Chelsea and Manchester City have similar goals on and off the pitch
On the night of 29 May 2021 UEFA Champions League Final, Chelsea and Manchester City battled it out for European glory. Only one of the two English teams walked away with the trophy – but despite the rivalry on the field, both sides have plenty in common off the pitch.
They were, for instance, part of a doomed attempt to usurp the very tournament they were trying to win, with the establishment of a European Super League. That plan, involving 12 of the biggest clubs in the world, collapsed in the face of unfiltered outrage from fans, pundits and politicians – and crucially, a change of heart at Chelsea and Manchester City.
The Super League house of cards seems to have truly started falling when Chelsea announced its intention to withdraw from the competition. Their move was followed a few hours later by a similar statement from City.
Manchester City won the Premier League this season. EPA-EFE
There have been reports that Chelsea’s U-turn was prompted by a telephone call from Russian president Vladimir Putin to his compatriot Roman Abramovich, the billionaire who owns the London club. Some media outlets have even suggested that Putin declared a super league would be “against the spirit of the fatherland”.
But however those decisions came to be made, the reality of the geopolitical and economic basis of European football is clear. And this is where the Champions League action becomes particularly interesting, especially in its associations with oil and gas.
Russia’s Gazprom – a corporation with origins as a state energy producer dating back to the old Soviet Union – has been a major sponsor of the competition since 2012, and has just announced a big new deal with UEFA.
Gazprom was privatised during the early 1990s reform period in Russia, but Putin’s ascent subsequently led to a majority of the company’s shares being taken back into state ownership. Gazprom later acquired a rival energy company, the oil firm Sibneft, owned at the time by Abramovich.
Gazprom, which is based in Putin’s home town of St Petersburg, also owns the local club, Zenit Saint Petersburg. The former president of Zenit is Alexander Dyukov, a man who is also president of the Russian Football Union. In addition, Dyukov is chief executive of Gazprom and, in the middle of the Super League debacle, he was elected to the executive committee of UEFA.
If Putin really did call Abramovich about the Super League, it could be seen as yet another episode in Russia’s engagement with football as a geopolitical and diplomatic tool.
For many years, some observers have wondered why an organisation that sells gas to governments sits alongside the likes of McDonald’s and Coca Cola as a Champions League sponsor. But the answer to this can be found in the way that Gazprom enables Russia to project soft power and build legitimacy through its associations with the world’s favourite game.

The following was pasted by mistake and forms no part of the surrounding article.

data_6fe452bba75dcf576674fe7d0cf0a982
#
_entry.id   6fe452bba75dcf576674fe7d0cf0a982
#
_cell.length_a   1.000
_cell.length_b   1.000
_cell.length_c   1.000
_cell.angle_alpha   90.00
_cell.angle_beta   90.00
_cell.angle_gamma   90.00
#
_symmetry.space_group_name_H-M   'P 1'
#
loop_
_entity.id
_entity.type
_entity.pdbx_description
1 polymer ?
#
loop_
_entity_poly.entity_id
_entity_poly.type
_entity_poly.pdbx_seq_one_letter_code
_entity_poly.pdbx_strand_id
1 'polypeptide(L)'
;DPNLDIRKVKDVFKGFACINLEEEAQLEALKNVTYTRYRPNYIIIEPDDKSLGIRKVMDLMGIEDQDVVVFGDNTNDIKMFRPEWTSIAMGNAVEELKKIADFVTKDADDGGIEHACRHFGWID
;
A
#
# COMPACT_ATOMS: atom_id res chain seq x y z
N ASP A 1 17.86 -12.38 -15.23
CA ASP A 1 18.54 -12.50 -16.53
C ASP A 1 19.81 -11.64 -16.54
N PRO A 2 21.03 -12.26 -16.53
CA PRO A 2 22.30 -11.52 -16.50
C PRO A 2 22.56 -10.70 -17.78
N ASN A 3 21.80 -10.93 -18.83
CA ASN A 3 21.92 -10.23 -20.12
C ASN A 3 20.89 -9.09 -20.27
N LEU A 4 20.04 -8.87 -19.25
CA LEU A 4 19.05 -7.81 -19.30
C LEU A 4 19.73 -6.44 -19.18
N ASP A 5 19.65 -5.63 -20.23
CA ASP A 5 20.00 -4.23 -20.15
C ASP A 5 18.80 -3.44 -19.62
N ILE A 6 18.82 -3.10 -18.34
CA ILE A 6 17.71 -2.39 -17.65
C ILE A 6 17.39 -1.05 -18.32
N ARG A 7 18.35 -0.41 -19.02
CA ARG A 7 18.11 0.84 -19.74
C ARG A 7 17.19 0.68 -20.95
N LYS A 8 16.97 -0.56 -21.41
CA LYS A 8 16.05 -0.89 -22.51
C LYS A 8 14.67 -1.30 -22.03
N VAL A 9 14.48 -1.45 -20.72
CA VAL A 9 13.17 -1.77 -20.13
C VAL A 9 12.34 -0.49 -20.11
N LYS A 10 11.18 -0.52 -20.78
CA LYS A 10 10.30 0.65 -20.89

During his time as US president, Donald Trump was bullish towards Russian energy suppliers, and even imposed sanctions upon Gazprom. Trump claimed that Europe’s growing dependency on Russian energy supplies, especially in Germany (where Gazprom sponsors FC Schalke 04), constitutes a strategic threat to the continent’s security. The Joe Biden administration holds similar concerns.
But perhaps being a sponsor of the tournament and having a strong relationship with both UEFA and Chelsea isn’t enough. For Gazprom also continues to strengthen its relations with Abu Dhabi, the small Gulf state which, via a member of its royal family, owns a majority stake in Manchester City.
Like Russia, Abu Dhabi owns some of the world’s largest carbon fuel reserves. In this sense, the Champions League final will therefore be a game powered by gas and oil.
Over the last decade, relations between Russia and Abu Dhabi have strengthened, leading to a series of strategic agreements, the most significant of which was signed in 2018. Described as a watershed in bilateral relations, it covered all manner of issues in investment, trade, culture, space, tourism and security.
Chelsea fans protested in London against the proposed formation of a European Super League. Mark Thomas / Alamy Stock Photo
One outcome of this was the acquisition by Abu Dhabi’s state-owned Mubadala Investment Company of a $US271 million (£191 million), 44% stake in one of Gazprom’s subsidiaries. In 2019, the Abu Dhabi National Oil Company then signed a strategic framework agreement with Gazprom to explore for and extract new oil reserves.
This led to a 2020 announcement that Gazprom and Mubadala will engage in technological cooperation in Siberia, where coincidentally Abramovich began building his gas powered fortune.
Come match day, most fans of City and Chelsea will not be overly concerned by the origins of the cash that has fuelled their clubs’ success. And with talk of a super league fading and many football fans hailing its defeat, some will see the Champions League Final as a victory parade for normality.
But this would be naive and misguided. For football has not merely been commercialised and industrialised over the last 30 years. It has also become intensely geopolitical, and sits at the heart of a complex global network of interests and investments. Indeed, for some powerful players, the sport has become a tactically astute means to extremely lucrative other ends – as epitomised by this year’s Champions League final.
Global Professor of Eurasian Sport |
Director of Eurasian Sport,
Senior Lecturer in Sport Business,
Leeds Beckett University
* Published in print edition on 1 June 2021
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